Governments consider cuts to once-untouchable pensions
When an arbitrator ruled this month that Detroit could reduce the pensions being earned by its police sergeants and lieutenants, it put the struggling city at the forefront of a growing national debate over whether the pensions of current public workers can or should be reduced.
Conventional wisdom, and the laws and constitutions of many states, has long held that the pensions being earned by current government workers are untouchable. But as the fiscal crisis has lingered, officials in strapped states from California to Illinois have begun to take a second look, to see whether there might be loopholes allowing them to cut the pension benefits of current employees. Now the move in Detroit — made possible, lawyers said, because Michigan’s constitutional protections are weaker — could spur other places to try to follow suit.
The mayors of some hard-hit cities have said that the high costs of pensions have forced them to lay off workers: Oakland, Calif., laid off one-tenth of its police force last year after failing to win concessions on pension costs. Elsewhere there is pension envy: some private sector workers, who have learned the hard way that their companies can freeze or reduce pensions going forward, resent that the pensions of public sector workers enjoy stronger legal protections. But government workers, many of whom were recruited with the promise of good benefits and pensions, say that it would be unfair — and in many cases, very likely illegal — to change the rules in the middle of the game.
—Michael Cooper and Mary Williams Walsh,
The New York Times
Sales of new homes increase in March but remain slow
The market for new homes is so depressed that even a rebound last month did not keep it from being the slowest March on record.
Buyers signed contracts in March at a seasonally adjusted annual rate of 300,000, an 11 percent increase from the month before but down from 384,000 in March 2010, the Census Bureau said Monday.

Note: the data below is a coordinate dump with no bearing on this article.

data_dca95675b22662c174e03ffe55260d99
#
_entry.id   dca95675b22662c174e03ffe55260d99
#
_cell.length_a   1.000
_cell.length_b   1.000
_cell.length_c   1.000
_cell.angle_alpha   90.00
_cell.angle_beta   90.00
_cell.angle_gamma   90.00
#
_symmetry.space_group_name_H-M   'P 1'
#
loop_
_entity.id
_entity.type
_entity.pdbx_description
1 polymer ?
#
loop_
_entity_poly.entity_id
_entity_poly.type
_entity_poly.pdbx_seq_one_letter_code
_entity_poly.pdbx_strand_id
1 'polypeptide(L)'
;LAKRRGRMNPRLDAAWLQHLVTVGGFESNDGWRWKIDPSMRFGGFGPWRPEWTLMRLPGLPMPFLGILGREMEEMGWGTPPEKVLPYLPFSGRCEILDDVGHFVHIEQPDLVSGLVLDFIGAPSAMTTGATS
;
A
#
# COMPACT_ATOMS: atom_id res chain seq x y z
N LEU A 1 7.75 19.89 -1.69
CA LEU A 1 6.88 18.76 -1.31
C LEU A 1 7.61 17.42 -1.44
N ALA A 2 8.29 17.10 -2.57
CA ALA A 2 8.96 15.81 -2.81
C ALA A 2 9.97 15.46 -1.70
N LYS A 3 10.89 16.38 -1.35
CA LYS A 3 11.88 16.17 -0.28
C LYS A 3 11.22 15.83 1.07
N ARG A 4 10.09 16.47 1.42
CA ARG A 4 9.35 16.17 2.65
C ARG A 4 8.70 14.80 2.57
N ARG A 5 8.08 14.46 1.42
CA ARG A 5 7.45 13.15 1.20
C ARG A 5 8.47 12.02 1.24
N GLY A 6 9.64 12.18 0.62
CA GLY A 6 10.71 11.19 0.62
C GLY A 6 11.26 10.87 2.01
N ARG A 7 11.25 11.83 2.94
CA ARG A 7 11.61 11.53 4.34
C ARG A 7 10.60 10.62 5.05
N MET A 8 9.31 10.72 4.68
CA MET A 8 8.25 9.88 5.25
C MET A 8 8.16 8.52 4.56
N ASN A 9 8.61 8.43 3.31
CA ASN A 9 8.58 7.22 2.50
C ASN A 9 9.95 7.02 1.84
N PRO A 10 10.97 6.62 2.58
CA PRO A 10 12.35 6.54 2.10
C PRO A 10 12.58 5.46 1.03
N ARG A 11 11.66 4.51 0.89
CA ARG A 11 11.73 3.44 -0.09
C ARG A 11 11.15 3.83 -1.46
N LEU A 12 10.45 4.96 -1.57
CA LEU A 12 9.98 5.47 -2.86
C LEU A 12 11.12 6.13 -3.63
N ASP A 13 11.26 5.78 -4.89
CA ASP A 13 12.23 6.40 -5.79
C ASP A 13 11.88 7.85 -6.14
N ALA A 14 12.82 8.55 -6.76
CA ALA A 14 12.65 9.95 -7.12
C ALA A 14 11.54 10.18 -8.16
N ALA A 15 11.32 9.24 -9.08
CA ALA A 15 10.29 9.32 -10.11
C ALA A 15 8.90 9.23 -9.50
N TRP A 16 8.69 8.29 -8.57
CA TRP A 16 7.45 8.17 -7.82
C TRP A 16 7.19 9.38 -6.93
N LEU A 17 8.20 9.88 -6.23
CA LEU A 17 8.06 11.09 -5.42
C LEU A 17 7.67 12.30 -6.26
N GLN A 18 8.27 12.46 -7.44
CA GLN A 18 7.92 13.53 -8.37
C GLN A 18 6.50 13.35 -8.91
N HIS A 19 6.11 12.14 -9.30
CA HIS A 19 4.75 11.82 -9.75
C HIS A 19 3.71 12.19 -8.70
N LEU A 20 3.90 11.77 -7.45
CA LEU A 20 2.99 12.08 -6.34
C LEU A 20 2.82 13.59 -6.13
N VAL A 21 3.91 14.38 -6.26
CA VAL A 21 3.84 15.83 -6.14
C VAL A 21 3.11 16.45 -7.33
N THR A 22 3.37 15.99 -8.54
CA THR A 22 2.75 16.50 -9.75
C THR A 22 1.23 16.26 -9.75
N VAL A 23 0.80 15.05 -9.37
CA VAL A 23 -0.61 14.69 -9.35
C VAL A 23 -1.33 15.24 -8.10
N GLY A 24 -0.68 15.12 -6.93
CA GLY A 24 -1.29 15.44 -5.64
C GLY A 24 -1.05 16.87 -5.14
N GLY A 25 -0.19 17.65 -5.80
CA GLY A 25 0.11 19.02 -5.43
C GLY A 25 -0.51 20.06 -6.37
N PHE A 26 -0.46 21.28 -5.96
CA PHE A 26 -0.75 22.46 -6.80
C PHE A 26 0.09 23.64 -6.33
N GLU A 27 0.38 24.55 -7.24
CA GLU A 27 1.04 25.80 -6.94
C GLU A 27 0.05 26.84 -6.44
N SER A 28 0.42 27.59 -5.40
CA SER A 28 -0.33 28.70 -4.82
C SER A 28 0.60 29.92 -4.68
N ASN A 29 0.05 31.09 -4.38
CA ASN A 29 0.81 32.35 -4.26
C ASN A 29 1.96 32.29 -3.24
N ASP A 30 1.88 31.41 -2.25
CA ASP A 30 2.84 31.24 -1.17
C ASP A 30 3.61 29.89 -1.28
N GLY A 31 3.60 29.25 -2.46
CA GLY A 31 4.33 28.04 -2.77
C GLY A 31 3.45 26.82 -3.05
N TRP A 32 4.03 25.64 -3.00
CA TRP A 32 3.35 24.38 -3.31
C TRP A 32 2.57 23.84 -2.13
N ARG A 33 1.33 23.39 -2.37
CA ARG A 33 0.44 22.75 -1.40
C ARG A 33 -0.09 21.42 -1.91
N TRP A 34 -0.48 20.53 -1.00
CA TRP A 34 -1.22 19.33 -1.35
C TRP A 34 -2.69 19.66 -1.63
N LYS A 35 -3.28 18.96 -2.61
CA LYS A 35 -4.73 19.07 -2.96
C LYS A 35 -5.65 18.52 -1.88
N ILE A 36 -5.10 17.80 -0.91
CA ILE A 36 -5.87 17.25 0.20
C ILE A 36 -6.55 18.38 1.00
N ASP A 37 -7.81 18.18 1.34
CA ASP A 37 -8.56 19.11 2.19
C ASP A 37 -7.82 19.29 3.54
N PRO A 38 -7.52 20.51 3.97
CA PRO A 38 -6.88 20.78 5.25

In March 2005, when a lack of income or savings was no deterrent to getting a dream home with granite countertops and a walk-in pantry, families and investors flocked to real estate at an annual rate of 1,431,000 houses.
The millions of homes built during the boom have created a drag on the current market as owners surrender them to foreclosure. Builders cannot compete against relatively new construction offered by banks for large discounts.
The March sales numbers modestly exceeded analysts’ expectations but nevertheless did not impress.
“Still miserable,” said Joshua Shapiro, chief U.S. economist for MFR Inc.
—David Streitfeld, The New York Times
Walmart tests service for buying groceries online
Walmart has begun testing an online grocery delivery service, called Walmart to Go, in the San Jose, Calif., area.
The company has been expanding its online options, including a nationwide rollout of a service that lets customers order merchandise (not food) online and pick it up in the store the same day. While that program is aimed at getting shoppers into stores more frequently, this one creates a more convenient way to buy from Walmart.
Walmart declined to make executives available for interviews about the grocery test, which started Saturday. In early March, asked about the possibility of an online grocery ordering service, Steve Nave, senior vice president and general manager of Walmart.com, would not discuss specifics.
—Stephanie Clifford, The New York Times